IF time - t > 0.5 THEN

     t = time


     count% = count% + 1

     IF count% > 7 THEN

       count% = 0

     END IF


     PRINT #1, count%;

     PRINT count%

   END IF

 END IF

END IF

END SUB


The program starts by opening a TCP/IP connection to 169.254.1.1, port 2000. The specific IP address may change; we'll get to how you find the correct IP address in a moment. This command is really the only WiFi specific command in the program, though. Once the connection is open, standard BASIC I/O commands can be used to send and receive information as either strings or binary values.


Comm.openTCPIP(1, "169.254.1.1", 2000)


Once the connection is established, we write a '0' character to initialize the state of the LEDs on the Arduino, then set a global counter variable to 0. This is the variable we will use to track the number of button presses.


PRINT #1, "0"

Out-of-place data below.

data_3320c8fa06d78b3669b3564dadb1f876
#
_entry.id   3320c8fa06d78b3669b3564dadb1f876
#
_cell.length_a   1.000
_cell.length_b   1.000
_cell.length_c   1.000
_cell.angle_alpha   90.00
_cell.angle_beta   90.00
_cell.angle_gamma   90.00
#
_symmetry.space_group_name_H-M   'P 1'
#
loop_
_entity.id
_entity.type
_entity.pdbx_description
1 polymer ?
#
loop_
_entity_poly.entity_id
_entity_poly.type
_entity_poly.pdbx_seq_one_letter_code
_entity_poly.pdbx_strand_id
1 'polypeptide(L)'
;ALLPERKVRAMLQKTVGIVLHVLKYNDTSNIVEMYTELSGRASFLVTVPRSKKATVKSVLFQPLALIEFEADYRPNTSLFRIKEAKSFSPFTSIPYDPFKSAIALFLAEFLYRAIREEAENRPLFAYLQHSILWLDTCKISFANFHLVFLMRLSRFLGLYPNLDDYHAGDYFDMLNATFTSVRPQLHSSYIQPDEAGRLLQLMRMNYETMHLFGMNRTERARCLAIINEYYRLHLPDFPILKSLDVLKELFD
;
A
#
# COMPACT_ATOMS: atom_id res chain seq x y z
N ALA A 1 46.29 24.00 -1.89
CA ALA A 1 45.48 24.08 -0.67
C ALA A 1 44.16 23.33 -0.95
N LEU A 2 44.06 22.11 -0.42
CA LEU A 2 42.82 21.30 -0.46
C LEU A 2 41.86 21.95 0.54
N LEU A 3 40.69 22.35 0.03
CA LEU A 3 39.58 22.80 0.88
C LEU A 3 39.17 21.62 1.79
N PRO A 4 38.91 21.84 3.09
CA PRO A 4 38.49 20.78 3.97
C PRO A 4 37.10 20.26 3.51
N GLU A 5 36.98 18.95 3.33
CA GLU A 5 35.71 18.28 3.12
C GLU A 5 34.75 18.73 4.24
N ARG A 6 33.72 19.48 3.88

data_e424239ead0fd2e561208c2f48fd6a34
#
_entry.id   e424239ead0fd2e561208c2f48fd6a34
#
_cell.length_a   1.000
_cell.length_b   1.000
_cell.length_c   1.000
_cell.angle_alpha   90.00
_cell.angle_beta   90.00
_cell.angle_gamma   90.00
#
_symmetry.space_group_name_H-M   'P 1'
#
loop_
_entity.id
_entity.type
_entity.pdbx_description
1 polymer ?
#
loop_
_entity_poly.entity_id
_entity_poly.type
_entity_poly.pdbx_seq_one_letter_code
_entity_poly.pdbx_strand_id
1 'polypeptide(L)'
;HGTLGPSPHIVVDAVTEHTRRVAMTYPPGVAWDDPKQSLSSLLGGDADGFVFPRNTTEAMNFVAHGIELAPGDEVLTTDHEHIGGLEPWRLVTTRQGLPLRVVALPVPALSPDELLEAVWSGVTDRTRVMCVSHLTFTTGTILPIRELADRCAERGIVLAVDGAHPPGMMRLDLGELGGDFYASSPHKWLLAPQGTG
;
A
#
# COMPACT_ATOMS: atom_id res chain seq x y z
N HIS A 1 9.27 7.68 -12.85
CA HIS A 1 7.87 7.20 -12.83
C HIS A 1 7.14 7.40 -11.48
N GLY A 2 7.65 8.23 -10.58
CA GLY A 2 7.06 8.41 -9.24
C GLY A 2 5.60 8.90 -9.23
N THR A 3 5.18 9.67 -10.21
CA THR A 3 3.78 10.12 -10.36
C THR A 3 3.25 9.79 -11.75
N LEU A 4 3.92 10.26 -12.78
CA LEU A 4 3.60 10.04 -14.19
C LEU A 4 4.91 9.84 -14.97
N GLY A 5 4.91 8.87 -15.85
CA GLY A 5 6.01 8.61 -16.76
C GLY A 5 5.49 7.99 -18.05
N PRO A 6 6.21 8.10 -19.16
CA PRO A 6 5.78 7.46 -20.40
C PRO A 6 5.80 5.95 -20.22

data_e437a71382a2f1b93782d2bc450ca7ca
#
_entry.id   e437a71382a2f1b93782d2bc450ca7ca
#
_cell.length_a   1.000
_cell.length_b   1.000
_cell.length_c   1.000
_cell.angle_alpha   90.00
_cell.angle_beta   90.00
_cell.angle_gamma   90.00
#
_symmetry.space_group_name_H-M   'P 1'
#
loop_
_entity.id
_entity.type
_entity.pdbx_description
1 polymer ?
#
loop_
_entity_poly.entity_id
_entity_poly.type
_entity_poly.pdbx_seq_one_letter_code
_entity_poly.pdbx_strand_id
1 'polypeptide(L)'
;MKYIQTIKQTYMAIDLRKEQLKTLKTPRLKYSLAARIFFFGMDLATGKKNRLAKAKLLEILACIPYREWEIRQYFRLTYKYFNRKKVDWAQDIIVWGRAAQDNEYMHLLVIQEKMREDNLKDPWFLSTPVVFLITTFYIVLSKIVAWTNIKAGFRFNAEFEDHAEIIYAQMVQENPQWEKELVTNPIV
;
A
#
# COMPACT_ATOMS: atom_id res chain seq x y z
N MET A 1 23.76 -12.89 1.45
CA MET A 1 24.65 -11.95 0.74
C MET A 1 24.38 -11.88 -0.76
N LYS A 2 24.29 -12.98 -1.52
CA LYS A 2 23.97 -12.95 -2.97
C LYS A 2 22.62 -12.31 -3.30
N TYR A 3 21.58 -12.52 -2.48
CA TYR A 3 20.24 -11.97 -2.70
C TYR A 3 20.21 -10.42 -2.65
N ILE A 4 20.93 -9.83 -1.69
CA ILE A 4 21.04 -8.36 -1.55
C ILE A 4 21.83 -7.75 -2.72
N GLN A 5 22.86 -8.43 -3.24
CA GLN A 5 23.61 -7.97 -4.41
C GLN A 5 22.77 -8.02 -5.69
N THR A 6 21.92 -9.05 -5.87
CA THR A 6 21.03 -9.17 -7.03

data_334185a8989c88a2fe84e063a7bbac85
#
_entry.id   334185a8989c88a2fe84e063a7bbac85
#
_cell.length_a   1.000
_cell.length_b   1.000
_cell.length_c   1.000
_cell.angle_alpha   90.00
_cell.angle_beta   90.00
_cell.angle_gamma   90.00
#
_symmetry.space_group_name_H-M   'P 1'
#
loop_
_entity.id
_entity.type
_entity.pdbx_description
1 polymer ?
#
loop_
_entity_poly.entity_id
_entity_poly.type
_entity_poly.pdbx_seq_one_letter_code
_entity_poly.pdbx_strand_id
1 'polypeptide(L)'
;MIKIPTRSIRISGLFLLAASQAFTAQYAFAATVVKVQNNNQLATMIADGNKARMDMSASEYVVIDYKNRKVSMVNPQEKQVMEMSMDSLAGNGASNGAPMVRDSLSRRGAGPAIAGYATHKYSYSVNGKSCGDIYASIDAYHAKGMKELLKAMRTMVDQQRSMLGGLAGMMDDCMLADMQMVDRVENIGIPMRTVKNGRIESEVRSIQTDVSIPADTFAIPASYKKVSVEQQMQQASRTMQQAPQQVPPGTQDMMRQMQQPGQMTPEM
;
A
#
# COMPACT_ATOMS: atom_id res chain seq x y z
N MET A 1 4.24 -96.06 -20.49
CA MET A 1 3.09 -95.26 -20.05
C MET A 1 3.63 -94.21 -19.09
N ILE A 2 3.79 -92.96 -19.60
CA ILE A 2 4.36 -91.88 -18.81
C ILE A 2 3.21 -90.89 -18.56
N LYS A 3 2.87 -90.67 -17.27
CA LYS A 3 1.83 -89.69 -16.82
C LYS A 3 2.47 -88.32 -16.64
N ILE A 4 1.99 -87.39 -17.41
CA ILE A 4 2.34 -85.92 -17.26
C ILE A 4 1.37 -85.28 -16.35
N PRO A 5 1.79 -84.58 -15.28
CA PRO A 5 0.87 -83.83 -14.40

count% = 0


I mentioned a while back that switch bounce would be handled in software. We're going to do that by only taking one button down indication every half-second. That gives the switch enough time to form a firm connection. To do that, we need a timer. System.ticks returns the current time as a double precision number. The time is in seconds from an arbitrary start point. The final two initialization lines record the starting time.


DIM t AS DOUBLE

t = System.ticks


Just as with the Arduino software, we need a subroutine that will be called frequently. This subroutine will check to see if the Arduino has sent anything new. If so, and if the character is an asterisk, the program will increment the counter and send back the current value.